RHP Adrian Hernandez
Look, we know the baseball adage that closers in A ball are a dime a dozen. But if there’s one thing that the ascendancy of a guy like Tim Mayza (who started all of six games as a minor leaguer) has shown, it’s that hard-throwing guys with an out pitch can in fact progress from the lowest rungs on the minor league ladder to a prominent spot in a big league bullpen.
It maybe still a little early to predict this, but 21 year old Hernandez, a late 2017 signing from Mexico, may make a similar jump to a big league pen. Hernandez pitched at three levels this season, fanning 108 in 62 innings. A 15+ K/9 tends to get one’s attention.
Hernandez is undersized (5’10”/168), but throws in the mid 90s, has some deception in his delivery with a wrist wrap, and has developed what might be the most effective change up in the organization, a high spin pitch with glove side run that left hitters from Low A to AA baffled this summer.
Some early season control issues aside, Hernandez gets ahead of hitters, which makes his change – which he’ll throw in just about any count – that much more effective. While still with Dunedin early in the season, he got an incredible 16 whiffs on it in three innings:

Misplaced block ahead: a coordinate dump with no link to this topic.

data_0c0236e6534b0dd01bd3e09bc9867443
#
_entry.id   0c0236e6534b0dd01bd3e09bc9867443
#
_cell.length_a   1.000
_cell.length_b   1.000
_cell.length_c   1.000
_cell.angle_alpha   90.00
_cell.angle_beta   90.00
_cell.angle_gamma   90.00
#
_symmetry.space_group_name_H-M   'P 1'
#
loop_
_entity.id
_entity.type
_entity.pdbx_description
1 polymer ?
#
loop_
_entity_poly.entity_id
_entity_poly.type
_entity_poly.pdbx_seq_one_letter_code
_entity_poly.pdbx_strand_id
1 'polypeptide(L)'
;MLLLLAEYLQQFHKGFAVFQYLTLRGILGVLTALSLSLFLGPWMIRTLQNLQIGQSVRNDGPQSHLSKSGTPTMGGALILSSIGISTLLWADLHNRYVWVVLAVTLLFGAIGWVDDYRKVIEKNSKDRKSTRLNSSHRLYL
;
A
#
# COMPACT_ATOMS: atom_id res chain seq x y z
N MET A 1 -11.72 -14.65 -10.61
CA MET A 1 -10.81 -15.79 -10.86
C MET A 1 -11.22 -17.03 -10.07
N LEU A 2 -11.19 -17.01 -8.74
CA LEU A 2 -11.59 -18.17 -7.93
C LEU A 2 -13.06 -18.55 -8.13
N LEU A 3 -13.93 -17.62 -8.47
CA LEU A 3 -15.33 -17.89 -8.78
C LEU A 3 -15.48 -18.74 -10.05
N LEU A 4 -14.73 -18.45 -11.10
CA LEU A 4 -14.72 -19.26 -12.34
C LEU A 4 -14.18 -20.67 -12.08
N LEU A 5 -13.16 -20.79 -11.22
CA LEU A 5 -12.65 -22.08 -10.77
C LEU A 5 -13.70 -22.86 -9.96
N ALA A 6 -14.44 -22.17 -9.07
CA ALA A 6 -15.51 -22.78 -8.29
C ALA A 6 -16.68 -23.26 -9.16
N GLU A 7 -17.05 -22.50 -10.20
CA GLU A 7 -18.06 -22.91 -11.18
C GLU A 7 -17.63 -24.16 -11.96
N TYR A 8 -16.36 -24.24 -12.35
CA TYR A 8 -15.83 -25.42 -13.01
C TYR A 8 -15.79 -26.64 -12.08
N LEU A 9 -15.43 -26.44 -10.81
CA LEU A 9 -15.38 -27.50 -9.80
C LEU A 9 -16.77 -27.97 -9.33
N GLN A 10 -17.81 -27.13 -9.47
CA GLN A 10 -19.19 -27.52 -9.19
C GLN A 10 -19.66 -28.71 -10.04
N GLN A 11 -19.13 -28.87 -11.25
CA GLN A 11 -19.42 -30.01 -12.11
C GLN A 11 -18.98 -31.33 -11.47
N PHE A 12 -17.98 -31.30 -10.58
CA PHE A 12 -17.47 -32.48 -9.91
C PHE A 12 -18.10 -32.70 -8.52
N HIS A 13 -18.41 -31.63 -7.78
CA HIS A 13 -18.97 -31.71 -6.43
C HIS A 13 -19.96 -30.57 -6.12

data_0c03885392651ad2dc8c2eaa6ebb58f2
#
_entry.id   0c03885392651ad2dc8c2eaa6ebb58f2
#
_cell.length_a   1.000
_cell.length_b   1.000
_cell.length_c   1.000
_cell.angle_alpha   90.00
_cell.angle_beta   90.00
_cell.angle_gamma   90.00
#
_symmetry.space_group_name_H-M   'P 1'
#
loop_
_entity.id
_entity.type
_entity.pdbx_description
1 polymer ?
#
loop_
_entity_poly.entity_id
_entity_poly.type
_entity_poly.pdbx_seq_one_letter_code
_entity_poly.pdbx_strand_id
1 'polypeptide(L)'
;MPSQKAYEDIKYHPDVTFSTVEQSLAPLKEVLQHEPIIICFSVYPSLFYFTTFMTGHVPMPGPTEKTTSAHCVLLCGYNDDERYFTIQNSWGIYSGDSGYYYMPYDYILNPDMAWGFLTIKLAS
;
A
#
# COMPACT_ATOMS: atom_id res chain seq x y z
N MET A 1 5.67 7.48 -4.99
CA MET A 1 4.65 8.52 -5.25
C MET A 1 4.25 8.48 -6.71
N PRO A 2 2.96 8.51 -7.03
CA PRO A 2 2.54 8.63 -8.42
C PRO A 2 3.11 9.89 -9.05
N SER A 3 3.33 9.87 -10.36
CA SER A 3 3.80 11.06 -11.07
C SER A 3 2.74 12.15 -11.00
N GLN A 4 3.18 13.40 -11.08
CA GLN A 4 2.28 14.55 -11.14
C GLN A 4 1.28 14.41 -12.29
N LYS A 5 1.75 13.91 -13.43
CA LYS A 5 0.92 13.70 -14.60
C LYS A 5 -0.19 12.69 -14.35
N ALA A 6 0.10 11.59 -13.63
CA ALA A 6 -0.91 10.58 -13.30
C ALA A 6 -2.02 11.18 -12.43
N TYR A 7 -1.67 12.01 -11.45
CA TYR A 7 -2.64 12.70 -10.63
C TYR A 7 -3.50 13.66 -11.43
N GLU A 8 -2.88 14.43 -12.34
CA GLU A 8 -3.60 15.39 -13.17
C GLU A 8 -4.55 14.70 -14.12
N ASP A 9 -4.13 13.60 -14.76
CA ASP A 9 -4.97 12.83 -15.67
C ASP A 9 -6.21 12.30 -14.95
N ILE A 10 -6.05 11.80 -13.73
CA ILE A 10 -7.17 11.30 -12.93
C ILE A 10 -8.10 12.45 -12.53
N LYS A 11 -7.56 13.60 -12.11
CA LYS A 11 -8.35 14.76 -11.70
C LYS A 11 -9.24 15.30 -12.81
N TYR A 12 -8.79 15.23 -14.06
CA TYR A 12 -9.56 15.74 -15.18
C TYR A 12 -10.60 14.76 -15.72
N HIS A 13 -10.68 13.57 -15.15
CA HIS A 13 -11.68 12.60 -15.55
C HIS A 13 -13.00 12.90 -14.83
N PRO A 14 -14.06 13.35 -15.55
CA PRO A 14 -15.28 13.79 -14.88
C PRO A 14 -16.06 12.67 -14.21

Prior to 2021, there wasn’t a lot in Hernandez’ minor league track record to suggest this kind of breakout. But Blue Jays pitching development coordinator Cory Popham (who says Hernandez “worked his butt off” during last season’s shutdown) claims that Hernandez has always had a good change, but was willing to trust it more this season:
His change has always been good. I think the big thing here is that he was ok with throwing it as his primary pitch instead of his fastball. He also came back (after the shutdown) throwing the fastball harder, which helped. His change, and how it plays with his fastball and curve is something I haven’t seen before. Using his change more often and throwing his fastball harder has made both pitches play up a lot.
Hernandez’ change on display in an August game against Hartford:
There may not be a lot of projection left with Hernandez, and he did have those command issues early in the season, but Popham says that has been an area of focus for Hernandez. “If he gets ahead of guys, he’s hard to hit,” Popham adds. Longenhagen of Fangraphs says of Hernandez, “ (he’s) a young-ish arm with an out pitch and viable arm strength, so he’s worth monitoring.”
(On the other hand, Hernandez threw four wild pitches in that inning, illustrative of his work-in-progress standing)
By the Numbers:
Batting Average Against Hernandez this season:
Low A .194 High A .125 AA .096
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